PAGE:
Ca++

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Author:
marshenski
ID:
210257
Filename:
Ca++
Updated:
2013-03-29 17:53:05
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BC Boston College CRNA Chem lytes
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BC Boston College CRNA Chem:lytes
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  1. What gland is responsible for homeostasis Ca?
    • parathyroid glad
    • thyroid
  2. Where is the greatest concentration of Ca found?
    in the ECF
  3. What are the different percentages associated with the availability of Ca?
    • Ionized in the plasma 50%
    • protein bound 41%
    • complexed to an anion 9%
  4. Which of the partitions of Ca in the body is the active form?
    Ionized
  5. Acute acidemia will ______ the ionized Ca? (increase/decrease)
    increase
  6. Acute acidemia will ______ the ionized Ca? (increase/decrease)
    decrease
  7. What is Ca important for?
    • the plateau portion of the cardiac action potential
    • Excitation contraction of muscles both cardiac and skeletal
    • involved in neurotransmitter release
    • secretion of enzymes and hormones
    • Important to bones
  8. What is hypoCa?
    ionized Ca <4 mEq/Dl or 2 mEq/L
  9. What usually causes hypoCa?
    • dysfunction of the parathyroid gland
    • surgical removal of thyroid
    • increased or decreased levels of Mg
    • increased phos levels
    • lysis of cells from chemo
    • Cell destruction from rhabdo
  10. When we give a lot of RBC's what happens with the Ca level?
    decreased due to the action of citrate chelating Ca.
  11. In what cases would the citrate left behind by transfusions precipitate in cardiac abnormalities?
    a pt with renal or liver disease
  12. What are some instances that might decrease Ca levels?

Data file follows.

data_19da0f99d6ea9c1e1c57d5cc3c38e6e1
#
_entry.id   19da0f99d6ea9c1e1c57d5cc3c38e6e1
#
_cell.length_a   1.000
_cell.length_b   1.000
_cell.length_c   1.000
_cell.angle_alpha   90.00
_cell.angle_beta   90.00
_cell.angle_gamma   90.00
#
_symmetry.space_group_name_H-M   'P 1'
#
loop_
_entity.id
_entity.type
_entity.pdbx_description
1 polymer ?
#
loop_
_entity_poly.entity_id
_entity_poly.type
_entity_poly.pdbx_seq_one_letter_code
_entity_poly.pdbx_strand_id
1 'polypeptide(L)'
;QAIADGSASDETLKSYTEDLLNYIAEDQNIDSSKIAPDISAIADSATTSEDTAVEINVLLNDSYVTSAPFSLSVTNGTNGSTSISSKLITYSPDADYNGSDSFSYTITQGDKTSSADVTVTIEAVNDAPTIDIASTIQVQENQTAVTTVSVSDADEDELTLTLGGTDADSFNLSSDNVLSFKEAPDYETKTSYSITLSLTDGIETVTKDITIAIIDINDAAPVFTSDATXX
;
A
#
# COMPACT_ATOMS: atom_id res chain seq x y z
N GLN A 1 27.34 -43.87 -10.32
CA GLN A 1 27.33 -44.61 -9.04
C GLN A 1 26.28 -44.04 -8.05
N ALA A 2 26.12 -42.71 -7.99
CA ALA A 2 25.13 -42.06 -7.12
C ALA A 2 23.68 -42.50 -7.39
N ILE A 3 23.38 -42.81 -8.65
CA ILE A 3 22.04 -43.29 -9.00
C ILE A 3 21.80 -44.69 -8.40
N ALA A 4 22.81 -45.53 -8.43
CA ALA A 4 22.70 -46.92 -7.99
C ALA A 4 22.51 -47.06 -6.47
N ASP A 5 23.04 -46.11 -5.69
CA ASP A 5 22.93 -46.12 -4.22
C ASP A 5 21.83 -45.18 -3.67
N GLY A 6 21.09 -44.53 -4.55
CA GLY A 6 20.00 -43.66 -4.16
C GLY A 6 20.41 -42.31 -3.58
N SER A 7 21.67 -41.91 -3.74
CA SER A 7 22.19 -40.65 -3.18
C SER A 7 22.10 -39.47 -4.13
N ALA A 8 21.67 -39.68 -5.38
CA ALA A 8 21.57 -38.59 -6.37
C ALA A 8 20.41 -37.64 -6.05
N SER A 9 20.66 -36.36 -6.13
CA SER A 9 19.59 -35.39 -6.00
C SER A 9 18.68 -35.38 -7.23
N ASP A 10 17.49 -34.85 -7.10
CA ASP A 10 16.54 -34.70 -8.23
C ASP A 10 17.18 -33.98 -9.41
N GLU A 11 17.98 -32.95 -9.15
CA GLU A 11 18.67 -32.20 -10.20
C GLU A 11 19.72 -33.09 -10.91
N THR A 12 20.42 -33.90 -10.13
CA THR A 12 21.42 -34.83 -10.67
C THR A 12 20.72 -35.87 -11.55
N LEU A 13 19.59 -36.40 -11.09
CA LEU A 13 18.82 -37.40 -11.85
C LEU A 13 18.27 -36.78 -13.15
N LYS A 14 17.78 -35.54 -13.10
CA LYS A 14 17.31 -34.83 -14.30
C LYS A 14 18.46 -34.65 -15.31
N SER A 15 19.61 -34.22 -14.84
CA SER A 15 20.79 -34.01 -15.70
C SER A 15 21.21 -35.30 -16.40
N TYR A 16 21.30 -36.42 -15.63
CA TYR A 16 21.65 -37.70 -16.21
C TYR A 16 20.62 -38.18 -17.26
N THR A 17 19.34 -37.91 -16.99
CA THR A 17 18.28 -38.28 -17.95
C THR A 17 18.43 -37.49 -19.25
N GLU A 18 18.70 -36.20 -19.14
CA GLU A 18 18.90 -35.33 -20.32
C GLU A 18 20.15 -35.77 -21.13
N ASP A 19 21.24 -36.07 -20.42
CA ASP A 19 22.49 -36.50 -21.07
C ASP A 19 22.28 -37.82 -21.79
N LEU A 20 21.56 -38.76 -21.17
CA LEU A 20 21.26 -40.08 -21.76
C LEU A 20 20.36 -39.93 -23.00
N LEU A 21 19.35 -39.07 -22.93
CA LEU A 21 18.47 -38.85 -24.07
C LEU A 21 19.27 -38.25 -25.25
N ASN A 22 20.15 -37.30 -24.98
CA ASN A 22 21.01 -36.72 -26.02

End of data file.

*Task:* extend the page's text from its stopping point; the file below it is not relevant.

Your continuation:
• massive transfusions
    • hypothermia
    • excess sodium bicarbonate
  13. What patients are especially prone to develop hypoCa?
    • 80% of critically Ill Pt's
    • 25% of non-ICU pt's
  14. What signs point to Ca abnormalities in pts?
    • Chvostik's sign tapping on the facial nerve causes spasms of the lips
    • trousseau's sign inflate cuff 20 mmHg above systolic and you would see spasms
  15. How is the differential diagnosis made?
    • Age of the pt
    • The serum phos
    • general clinical status
    • duration of hypoCa
  16. What level if drawn on a pt might indicate VitD deficiency?
    Hypo Ca in lieu of Low phos
  17. In a pt whit chronic low Ca, what is the most likely cause of low CA?
    hypoparathyroidism
  18. How do we normally treat hypoCa?
    • treat underlying cause
    • Correct other lyte abnormalities
  19. What other lyte imbalances will potentate cardiac or neuro changes with hypoCa?
    • hyperK
    • HypoMag
  20. Do we get really concerned with mild hypoCa?
    not really, don't want to overtreat it
  21. What is an acute treatment of hyopCa?
    • CaChloride
    • Cagluconate
  22. Explain the rule of 10's when treating hypo Ca?
    10ml of 10% Cagluconate over 10 minutes. followed by an infusion
  23. Why do we administer Vit D with a hypoCa pt?
    increase the Ca uptake
  24. What is hyper Ca?
    • ionized Ca >3 mEq/L 1.5 mmol/L
    • serum Ca > 10.5 mg/dl
  25. Under what level of total Ca are pt's usually not symptomatic?
    11.5
  26. What is the treatment of hyper Ca?
    treat the underlying cause
  27. What is the acute treatment of Ca?
    Dilute the Ca with NS
  28. Ca above what level is a medical emergency?
    14 mg/dl
  29. What do you do if the Ca is >14?
    • hydrate the pt
    • correct other lyte abnormalities
    • Lasix will help excrete Ca and increase uop
    • Calcitonin
  30. What is calcitonin?
    • Hormone secreted by parathyroids
    • More effective if given with glucocorticoids i.e.cortisol
    • Will have an effect 24-48 hrs, but is not a very great effect

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